Hi, I'm looking for some advice on the right way to implement math

functions in device-side CUDA code. I'm pretty new here, so please

forgive the likely many gross misunderstandings below.

There are three classes of things I'm concerned with:

* Functions declared in math.h (e.g. sinf),

* Builtin math functions (e.g. __builtin_sinf), and

* LLVM intrinsic math instructions (e.g. llvm.sin.f32).

At the moment the way this works is that the CUDA headers provided by

nvidia define inline functions along the lines of

__device__ float sinf(float v) {

#ifndef FAST_MATH

return __nv_fast_sinf(v);

#else

return __nv_sinf(v);

#endif

}

This function is C++, *not* extern "C". __nv_sin and __nv_fast_sin

are defined in libdevice [1], a bitcode library provided by nvidia.

Some functions inside libdevice, e.g. __nv_fast_sinf, do nothing more

than call the equivalent llvm nvvm intrinsic, e.g.

llvm.nvvm.sin.approx.f. This then gets lowered to an equivalent nvvm

machine instruction. Other functions in libdevice, such as __nv_sinf,

do nontrivial computation explicitly written out in the llvm bitcode.

Following so far? If so, you may note that the state of the world is

rather incomplete! Here are the problems I see at the moment:

* Many builtins don't work. For example, clang emits __builtin_sinf

as a call to sinf [2]. But that function doesn't exist; nvidia's

not-extern-"C" ::sinf is not the same. In particular this means that

libstdc++ is not going to work well, since it implements e.g.

std::sin(float) as a call to __builtin_sinf.

* Many math optimizations aren't going to work (I think), because e.g.

SimplifyLibCalls checks for function names like "log" [3], but by the

time we get there, we're calling __nv_log.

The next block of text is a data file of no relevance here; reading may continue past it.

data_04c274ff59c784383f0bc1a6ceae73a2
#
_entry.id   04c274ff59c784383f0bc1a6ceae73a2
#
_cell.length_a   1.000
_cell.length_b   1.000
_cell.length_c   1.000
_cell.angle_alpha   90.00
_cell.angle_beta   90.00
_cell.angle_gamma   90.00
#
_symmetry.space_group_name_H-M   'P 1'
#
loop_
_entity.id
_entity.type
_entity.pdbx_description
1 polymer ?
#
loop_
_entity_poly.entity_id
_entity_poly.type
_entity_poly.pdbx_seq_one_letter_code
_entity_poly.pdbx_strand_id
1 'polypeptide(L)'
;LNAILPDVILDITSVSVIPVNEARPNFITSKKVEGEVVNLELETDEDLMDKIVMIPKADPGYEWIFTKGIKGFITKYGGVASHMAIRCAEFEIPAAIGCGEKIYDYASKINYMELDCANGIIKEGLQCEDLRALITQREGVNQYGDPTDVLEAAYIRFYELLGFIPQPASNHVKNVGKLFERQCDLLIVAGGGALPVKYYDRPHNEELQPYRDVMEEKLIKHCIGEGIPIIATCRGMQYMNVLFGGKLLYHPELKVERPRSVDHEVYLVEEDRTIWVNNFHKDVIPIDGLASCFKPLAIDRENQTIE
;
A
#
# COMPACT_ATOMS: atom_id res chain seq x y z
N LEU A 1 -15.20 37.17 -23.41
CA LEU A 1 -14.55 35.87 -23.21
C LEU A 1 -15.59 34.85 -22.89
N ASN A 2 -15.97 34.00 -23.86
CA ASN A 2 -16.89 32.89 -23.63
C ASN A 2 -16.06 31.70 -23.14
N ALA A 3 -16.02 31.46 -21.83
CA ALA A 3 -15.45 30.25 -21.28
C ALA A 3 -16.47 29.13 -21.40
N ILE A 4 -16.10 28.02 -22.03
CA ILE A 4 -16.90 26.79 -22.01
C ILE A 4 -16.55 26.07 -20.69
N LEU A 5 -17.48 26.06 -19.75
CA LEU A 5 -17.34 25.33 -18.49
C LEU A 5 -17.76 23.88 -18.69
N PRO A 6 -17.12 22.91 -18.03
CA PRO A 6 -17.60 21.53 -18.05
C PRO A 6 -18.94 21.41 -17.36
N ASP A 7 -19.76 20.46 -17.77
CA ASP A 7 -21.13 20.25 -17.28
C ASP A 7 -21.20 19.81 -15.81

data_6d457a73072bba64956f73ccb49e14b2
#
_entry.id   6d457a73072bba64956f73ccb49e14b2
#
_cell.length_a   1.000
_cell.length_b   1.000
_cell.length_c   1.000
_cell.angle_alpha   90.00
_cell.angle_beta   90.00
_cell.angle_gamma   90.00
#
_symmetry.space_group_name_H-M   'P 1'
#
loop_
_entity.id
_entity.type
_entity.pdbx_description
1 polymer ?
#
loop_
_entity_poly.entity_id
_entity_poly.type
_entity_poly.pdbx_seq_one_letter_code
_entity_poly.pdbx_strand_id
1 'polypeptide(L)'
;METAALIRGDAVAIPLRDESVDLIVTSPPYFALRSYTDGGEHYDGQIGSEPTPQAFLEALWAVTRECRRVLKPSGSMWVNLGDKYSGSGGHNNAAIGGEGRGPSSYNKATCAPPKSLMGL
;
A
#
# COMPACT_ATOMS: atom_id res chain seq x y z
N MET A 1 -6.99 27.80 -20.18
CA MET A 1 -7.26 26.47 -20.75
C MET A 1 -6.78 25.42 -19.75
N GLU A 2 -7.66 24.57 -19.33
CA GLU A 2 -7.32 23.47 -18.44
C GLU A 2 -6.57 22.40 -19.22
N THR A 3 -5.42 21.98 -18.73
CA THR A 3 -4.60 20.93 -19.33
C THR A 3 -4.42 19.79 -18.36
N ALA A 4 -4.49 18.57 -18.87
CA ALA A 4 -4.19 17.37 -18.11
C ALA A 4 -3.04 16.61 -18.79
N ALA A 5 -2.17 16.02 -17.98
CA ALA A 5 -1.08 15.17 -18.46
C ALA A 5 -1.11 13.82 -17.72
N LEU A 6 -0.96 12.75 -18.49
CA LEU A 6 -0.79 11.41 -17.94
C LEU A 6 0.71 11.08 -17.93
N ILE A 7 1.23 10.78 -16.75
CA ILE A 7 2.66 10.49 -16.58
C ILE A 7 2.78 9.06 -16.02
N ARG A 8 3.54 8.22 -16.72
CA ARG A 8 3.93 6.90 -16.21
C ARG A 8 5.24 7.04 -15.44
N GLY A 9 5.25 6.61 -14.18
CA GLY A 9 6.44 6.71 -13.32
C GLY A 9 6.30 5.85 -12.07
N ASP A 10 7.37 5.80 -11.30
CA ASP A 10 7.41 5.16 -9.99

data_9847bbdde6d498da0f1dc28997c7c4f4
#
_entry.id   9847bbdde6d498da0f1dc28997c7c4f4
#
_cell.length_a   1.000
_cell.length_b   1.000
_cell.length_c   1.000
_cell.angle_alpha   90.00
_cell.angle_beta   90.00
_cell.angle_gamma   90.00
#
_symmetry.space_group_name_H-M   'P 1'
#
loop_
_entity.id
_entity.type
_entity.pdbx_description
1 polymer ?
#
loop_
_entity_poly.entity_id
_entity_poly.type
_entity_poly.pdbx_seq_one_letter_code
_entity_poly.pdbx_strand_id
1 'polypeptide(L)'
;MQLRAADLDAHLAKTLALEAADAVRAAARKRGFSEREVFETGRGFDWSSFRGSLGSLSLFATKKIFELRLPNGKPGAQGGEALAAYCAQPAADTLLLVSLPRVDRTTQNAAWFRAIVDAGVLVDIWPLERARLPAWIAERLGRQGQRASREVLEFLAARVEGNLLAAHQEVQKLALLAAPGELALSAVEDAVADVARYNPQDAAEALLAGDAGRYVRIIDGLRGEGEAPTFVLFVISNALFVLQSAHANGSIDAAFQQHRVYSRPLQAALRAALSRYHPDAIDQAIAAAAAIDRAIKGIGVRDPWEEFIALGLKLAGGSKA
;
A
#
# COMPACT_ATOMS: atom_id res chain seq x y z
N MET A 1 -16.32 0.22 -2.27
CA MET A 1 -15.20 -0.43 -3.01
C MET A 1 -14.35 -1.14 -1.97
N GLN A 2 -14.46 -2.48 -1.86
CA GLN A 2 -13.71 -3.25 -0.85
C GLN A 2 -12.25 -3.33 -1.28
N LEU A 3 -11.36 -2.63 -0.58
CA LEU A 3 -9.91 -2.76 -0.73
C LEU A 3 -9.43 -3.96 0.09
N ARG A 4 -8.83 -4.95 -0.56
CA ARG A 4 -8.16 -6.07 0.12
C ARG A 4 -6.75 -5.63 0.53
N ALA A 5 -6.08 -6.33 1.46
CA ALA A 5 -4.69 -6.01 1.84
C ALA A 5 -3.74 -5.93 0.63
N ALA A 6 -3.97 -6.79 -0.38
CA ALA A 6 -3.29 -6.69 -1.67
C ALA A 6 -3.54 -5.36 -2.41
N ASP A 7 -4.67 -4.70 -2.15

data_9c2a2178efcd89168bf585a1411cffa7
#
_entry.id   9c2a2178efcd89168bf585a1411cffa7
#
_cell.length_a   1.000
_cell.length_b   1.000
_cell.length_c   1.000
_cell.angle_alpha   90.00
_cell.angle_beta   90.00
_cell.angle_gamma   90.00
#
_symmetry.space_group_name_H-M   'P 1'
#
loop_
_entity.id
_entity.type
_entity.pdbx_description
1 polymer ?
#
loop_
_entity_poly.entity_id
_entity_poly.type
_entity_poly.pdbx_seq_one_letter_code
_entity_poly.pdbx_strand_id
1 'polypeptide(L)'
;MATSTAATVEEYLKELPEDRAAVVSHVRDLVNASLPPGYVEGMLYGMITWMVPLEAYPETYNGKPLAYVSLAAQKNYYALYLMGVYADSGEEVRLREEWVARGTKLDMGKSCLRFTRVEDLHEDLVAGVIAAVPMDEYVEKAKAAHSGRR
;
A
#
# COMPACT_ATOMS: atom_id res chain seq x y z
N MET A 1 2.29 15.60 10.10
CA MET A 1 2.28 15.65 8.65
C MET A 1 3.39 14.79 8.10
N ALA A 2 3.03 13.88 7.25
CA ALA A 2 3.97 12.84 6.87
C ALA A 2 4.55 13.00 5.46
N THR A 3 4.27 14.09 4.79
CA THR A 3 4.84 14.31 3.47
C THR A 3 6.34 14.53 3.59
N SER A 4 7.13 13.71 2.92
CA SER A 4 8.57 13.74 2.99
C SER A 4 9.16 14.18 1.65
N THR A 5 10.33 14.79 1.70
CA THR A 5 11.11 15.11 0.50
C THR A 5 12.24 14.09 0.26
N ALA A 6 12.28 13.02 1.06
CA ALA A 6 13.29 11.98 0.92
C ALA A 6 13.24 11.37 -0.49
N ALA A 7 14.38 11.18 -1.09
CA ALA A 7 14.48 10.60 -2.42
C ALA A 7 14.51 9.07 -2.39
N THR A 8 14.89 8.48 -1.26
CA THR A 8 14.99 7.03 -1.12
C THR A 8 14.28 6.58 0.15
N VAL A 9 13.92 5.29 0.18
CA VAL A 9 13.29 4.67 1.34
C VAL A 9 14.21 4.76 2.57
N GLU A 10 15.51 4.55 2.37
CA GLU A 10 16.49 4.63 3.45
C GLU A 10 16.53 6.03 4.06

* (At least some) llvm intrinsics sort of work, but e.g. llvm.sin.f32

gets lowered to the nvvm instruction sin.approx.f32, while ::sin from

the CUDA headers only does this transformation if fast-math is

enabled. Maybe this is sound if we only emit llvm.sin.f32 if

fast-math is enabled; I dunno.

My question for the list is about the right way to fix these problems.

It seems to me that since the optimizer explicitly uses knowledge of

the various math functions, we shouldn't define inline versions of

them. Instead, we should leave them as plain calls to e.g. sinf until

we lower to nvvm in llvm. We have a header baked into clang that

already disables some CUDA headers; in theory we should be able to

disable CUDA's math_functions.h using the same mechanism.

When lowering to nvvm, we can make the determination as to whether we

want to call a function defined in libdevice, invoke an nvvm

intrinsic, or whatever. If we call into libdevice we'll want to rerun

some optimization passes, but I presume we can order these order these

passes appropriately.

In order to do this, we'll need libdevice to be available to llvm.

It's not clear to me whether it is at the moment; clang sees it, but

I'm not sure if clang passes both its generated IR and all of

libdevice to llvm, or if it just copies the relevant definitions from

libdevice into the IR it sends to llvm. If it's the latter, we could

always copy *all* of libdevice into the generated IR. But I hope we

could do better.

I think this proposal lets us solve all three problems above, but

again I'm not sure I'm not missing something, or if there's a more

canonical way to do this. Any feedback is appreciated!

-Justin

[1] libdevice User's Guide :: CUDA Toolkit Documentation

[2] https://github.com/llvm-mirror/clang/blob/e2636ac0bad65451c3eb6272d7ab3abbba96da17/lib/CodeGen/CGBuiltin.cpp#L1971

[3] llvm/SimplifyLibCalls.cpp at b3bc79d5556108307026be07e7eaa644cce041ab · llvm-mirror/llvm · GitHub